There have been some devastating stories in the news since our last international update, with the Taliban taking control of Afghanistan, an earthquake in Haiti, and a mass shooting in the UK. However, expat news always plays out against a backdrop of world events, and this month, we’re going to take a look at the things most likely to affect you.
Singapore: Covid-19 restrictions and continued hiring angst
Singapore may be looking at relaxing restrictions for the vaccinated, which will be a considerable relief to the city state’s many expats. Strict border controls – among the toughest in the world – have certainly had an impact on the pandemic, with only 39 deaths. However, they have also had an impact on the economy and on freedom of movement. Reuters reports that large numbers of expats have been stranded abroad, in spite of holding jobs and visas, and in addition, many are afraid to leave in case they can’t get back in. Countries with zero Covid-19 strategies, such as Australia, Taiwan and Hong Kong, are in the meantime keeping an eye on Singapore to see how things develop.
Local experts say that the pandemic has ‘muted’ the impact of recent government ‘local hire’ reforms, which we’ve reported on elsewhere. Singapore remains an attractive destination for white collar professional expats, particularly in the banking and financial sectors. However, blue collar workers are likely to start feeling the pinch, with the government’s aim of reducing overseas hires from 20% to 15% by 2023, and service sector hires also due to decrease. Covid-19 restrictions, including delays in processing travel permits, are compounding the issue.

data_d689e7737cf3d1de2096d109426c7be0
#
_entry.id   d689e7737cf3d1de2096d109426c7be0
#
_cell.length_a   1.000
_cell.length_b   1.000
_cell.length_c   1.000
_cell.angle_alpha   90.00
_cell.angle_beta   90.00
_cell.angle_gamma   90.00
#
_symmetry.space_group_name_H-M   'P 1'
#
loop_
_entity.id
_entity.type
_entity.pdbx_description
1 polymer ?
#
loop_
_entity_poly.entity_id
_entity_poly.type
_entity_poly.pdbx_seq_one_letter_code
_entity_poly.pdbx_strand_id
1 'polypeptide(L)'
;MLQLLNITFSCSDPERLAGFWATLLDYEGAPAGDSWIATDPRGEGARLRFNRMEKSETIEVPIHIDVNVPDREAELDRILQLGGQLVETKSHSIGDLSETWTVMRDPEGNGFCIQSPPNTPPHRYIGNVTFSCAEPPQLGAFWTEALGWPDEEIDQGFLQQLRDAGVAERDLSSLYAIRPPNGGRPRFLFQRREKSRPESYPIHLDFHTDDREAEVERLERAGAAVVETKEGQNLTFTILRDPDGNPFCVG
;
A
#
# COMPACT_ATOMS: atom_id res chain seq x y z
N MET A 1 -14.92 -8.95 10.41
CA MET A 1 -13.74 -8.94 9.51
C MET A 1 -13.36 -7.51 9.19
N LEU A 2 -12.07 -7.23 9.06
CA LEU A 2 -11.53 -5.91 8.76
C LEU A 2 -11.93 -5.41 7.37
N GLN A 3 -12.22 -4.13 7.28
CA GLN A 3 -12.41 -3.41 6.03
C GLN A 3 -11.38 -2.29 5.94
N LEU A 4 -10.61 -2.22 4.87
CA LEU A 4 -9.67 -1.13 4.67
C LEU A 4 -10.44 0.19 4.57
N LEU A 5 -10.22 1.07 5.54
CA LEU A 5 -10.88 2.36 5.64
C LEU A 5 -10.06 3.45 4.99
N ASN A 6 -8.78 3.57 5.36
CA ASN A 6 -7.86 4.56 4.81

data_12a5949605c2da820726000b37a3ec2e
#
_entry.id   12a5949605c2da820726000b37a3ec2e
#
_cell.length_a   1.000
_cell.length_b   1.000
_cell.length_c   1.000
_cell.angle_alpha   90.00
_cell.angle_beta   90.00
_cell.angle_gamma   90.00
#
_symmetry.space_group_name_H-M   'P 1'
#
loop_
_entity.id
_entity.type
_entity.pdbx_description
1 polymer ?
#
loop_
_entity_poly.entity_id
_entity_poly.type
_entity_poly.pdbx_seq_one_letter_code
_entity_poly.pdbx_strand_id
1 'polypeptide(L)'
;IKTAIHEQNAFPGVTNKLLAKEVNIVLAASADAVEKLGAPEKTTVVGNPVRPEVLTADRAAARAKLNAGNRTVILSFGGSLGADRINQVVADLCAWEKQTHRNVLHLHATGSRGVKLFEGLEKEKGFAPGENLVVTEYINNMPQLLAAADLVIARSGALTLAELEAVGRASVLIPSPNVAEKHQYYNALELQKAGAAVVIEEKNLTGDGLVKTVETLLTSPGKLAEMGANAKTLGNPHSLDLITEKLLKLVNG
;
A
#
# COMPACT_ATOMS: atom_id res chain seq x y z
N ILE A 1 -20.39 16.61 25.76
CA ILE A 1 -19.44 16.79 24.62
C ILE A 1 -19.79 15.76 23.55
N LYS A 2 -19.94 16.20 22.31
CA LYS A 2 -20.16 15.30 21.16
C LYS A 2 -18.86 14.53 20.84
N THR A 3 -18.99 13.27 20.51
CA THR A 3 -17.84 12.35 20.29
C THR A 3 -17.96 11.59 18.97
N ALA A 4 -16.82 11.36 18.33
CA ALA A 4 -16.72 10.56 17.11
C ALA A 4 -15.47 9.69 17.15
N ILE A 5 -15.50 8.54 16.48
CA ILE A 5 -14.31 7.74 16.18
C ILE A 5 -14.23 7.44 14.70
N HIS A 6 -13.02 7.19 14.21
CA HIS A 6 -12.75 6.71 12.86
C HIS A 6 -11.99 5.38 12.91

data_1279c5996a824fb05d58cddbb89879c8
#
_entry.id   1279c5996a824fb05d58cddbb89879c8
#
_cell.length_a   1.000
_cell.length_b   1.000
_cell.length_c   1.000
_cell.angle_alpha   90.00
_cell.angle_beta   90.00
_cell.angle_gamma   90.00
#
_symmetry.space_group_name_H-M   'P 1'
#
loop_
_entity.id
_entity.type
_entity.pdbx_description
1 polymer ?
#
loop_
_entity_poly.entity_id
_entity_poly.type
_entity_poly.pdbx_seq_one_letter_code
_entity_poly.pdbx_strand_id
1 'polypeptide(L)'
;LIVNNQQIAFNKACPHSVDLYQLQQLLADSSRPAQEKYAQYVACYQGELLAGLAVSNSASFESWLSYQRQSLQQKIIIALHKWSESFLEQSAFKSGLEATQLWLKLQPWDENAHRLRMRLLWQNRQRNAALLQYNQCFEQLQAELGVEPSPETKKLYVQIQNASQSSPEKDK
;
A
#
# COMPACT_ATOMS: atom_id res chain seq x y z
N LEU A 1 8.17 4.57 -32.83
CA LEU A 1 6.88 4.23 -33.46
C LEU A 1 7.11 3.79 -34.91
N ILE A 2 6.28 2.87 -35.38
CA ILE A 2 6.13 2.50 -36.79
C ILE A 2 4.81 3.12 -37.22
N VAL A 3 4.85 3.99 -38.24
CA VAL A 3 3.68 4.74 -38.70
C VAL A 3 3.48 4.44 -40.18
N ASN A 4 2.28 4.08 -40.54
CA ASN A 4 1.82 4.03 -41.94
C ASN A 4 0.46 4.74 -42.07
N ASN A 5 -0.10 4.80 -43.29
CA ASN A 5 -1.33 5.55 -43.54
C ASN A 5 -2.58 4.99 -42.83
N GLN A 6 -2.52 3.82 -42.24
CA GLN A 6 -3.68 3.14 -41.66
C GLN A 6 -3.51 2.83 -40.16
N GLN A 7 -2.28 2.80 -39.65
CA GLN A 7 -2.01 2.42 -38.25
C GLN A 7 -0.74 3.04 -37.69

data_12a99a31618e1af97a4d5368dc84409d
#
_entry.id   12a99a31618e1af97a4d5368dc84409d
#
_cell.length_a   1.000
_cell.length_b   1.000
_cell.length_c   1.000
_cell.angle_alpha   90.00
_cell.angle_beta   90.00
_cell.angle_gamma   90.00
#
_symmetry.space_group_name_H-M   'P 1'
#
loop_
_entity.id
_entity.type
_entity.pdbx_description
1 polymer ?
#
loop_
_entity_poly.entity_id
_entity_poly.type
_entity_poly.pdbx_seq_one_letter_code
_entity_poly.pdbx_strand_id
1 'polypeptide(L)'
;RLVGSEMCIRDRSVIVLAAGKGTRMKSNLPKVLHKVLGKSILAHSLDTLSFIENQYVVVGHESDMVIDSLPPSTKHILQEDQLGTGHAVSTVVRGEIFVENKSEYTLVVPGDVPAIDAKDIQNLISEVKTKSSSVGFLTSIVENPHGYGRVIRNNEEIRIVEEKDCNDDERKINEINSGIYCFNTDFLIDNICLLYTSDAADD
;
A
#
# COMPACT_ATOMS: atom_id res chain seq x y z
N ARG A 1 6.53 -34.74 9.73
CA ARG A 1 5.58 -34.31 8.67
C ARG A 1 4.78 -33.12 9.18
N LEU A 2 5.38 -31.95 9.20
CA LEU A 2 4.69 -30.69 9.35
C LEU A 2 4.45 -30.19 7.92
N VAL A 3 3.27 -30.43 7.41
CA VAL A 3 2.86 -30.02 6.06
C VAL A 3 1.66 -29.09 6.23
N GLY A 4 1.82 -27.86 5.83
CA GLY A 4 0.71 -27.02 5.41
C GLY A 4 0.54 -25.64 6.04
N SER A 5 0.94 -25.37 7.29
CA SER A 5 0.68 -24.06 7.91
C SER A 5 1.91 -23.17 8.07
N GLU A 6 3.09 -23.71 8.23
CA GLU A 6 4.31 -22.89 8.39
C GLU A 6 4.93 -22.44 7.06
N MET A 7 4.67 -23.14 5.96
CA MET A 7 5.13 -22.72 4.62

Australia: expats could be ‘trapped’
The BBC reported in early August that Australian expats currently living abroad could find themselves ‘trapped’ if they return to Australia, ending up in flash lockdowns. Australians living in other countries will now be subject to outward bound Covid-19 restrictions if they return to Australia and then need to return to their host nations. Australian expats have described the new policy as ‘barbaric’ and have said that they have woken up to news that they are ‘effectively exiled’ from their own country.
The Australian government is not planning to re-open its border fully until 80% of the population has been vaccinated. This month, the rollout is currently running at 15%, with half the population still in lockdown. So, the situation is ongoing, causing heartache for Australian expats abroad. Former PM Malcolm Turnbull has told the BBC that the vaccination rollout has been ‘the biggest failure of public administration I can recall’ and branded it ‘colossal.’ He adds that the Australian authorities did not buy enough vaccines, and concentrated on the Astro-Zeneca jab, doubts about which fuelled vaccine hesitancy. The slow progress of the vaccination roll-out means that Australia is unlikely to start opening up much before 2022.
Extension of temporary protection for UK Settlement Scheme applicants